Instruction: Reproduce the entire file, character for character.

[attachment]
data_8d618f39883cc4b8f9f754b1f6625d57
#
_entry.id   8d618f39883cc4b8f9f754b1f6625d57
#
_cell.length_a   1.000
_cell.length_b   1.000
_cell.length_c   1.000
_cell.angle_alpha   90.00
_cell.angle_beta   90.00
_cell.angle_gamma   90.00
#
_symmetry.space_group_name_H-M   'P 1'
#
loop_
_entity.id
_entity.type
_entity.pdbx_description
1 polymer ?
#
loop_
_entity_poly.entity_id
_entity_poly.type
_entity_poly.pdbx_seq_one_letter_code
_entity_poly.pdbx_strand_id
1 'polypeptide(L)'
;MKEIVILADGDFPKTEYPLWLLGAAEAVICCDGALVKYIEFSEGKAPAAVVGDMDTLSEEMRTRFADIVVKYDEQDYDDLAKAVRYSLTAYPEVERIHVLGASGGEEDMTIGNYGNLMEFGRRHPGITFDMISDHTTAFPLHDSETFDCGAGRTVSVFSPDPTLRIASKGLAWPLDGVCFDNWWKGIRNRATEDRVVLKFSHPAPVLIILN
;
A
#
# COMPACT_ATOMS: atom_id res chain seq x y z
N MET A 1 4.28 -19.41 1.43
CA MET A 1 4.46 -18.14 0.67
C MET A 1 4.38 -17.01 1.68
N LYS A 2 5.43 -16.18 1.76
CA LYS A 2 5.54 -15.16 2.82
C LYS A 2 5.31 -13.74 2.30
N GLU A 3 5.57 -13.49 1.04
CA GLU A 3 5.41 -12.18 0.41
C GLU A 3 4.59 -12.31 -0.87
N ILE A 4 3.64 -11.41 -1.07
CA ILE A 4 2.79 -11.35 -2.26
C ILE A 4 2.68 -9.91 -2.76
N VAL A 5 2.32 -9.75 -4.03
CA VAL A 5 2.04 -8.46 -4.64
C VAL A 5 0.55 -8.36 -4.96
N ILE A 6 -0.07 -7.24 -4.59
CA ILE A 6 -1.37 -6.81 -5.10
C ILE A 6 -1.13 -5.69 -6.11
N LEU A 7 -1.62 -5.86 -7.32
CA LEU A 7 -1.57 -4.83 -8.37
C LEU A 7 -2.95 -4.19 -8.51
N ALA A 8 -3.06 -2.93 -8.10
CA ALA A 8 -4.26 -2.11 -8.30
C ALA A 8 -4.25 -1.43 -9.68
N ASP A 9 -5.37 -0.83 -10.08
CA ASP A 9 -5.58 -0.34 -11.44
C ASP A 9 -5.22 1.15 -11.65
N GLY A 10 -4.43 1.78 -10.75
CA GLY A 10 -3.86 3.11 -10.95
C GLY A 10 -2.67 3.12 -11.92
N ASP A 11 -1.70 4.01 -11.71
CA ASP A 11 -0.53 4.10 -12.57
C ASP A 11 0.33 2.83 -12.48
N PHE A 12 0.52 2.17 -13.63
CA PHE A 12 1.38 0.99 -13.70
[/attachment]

data_8d618f39883cc4b8f9f754b1f6625d57
#
_entry.id   8d618f39883cc4b8f9f754b1f6625d57
#
_cell.length_a   1.000
_cell.length_b   1.000
_cell.length_c   1.000
_cell.angle_alpha   90.00
_cell.angle_beta   90.00
_cell.angle_gamma   90.00
#
_symmetry.space_group_name_H-M   'P 1'
#
loop_
_entity.id
_entity.type
_entity.pdbx_description
1 polymer ?
#
loop_
_entity_poly.entity_id
_entity_poly.type
_entity_poly.pdbx_seq_one_letter_code
_entity_poly.pdbx_strand_id
1 'polypeptide(L)'
;MKEIVILADGDFPKTEYPLWLLGAAEAVICCDGALVKYIEFSEGKAPAAVVGDMDTLSEEMRTRFADIVVKYDEQDYDDLAKAVRYSLTAYPEVERIHVLGASGGEEDMTIGNYGNLMEFGRRHPGITFDMISDHTTAFPLHDSETFDCGAGRTVSVFSPDPTLRIASKGLAWPLDGVCFDNWWKGIRNRATEDRVVLKFSHPAPVLIILN
;
A
#
# COMPACT_ATOMS: atom_id res chain seq x y z
N MET A 1 4.28 -19.41 1.43
CA MET A 1 4.46 -18.14 0.67
C MET A 1 4.38 -17.01 1.68
N LYS A 2 5.43 -16.18 1.76
CA LYS A 2 5.54 -15.16 2.82
C LYS A 2 5.31 -13.74 2.30
N GLU A 3 5.57 -13.49 1.04
CA GLU A 3 5.41 -12.18 0.41
C GLU A 3 4.59 -12.31 -0.87
N ILE A 4 3.64 -11.41 -1.07
CA ILE A 4 2.79 -11.35 -2.26
C ILE A 4 2.68 -9.91 -2.76
N VAL A 5 2.32 -9.75 -4.03
CA VAL A 5 2.04 -8.46 -4.64
C VAL A 5 0.55 -8.36 -4.96
N ILE A 6 -0.07 -7.24 -4.59
CA ILE A 6 -1.37 -6.81 -5.10
C ILE A 6 -1.13 -5.69 -6.11
N LEU A 7 -1.62 -5.86 -7.32
CA LEU A 7 -1.57 -4.83 -8.37
C LEU A 7 -2.95 -4.19 -8.51
N ALA A 8 -3.06 -2.93 -8.10
CA ALA A 8 -4.26 -2.11 -8.30
C ALA A 8 -4.25 -1.43 -9.68
N ASP A 9 -5.37 -0.83 -10.08
CA ASP A 9 -5.58 -0.34 -11.44
C ASP A 9 -5.22 1.15 -11.65
N GLY A 10 -4.43 1.78 -10.75
CA GLY A 10 -3.86 3.11 -10.95
C GLY A 10 -2.67 3.12 -11.92
N ASP A 11 -1.70 4.01 -11.71
CA ASP A 11 -0.53 4.10 -12.57
C ASP A 11 0.33 2.83 -12.48
N PHE A 12 0.52 2.17 -13.63
CA PHE A 12 1.38 0.99 -13.70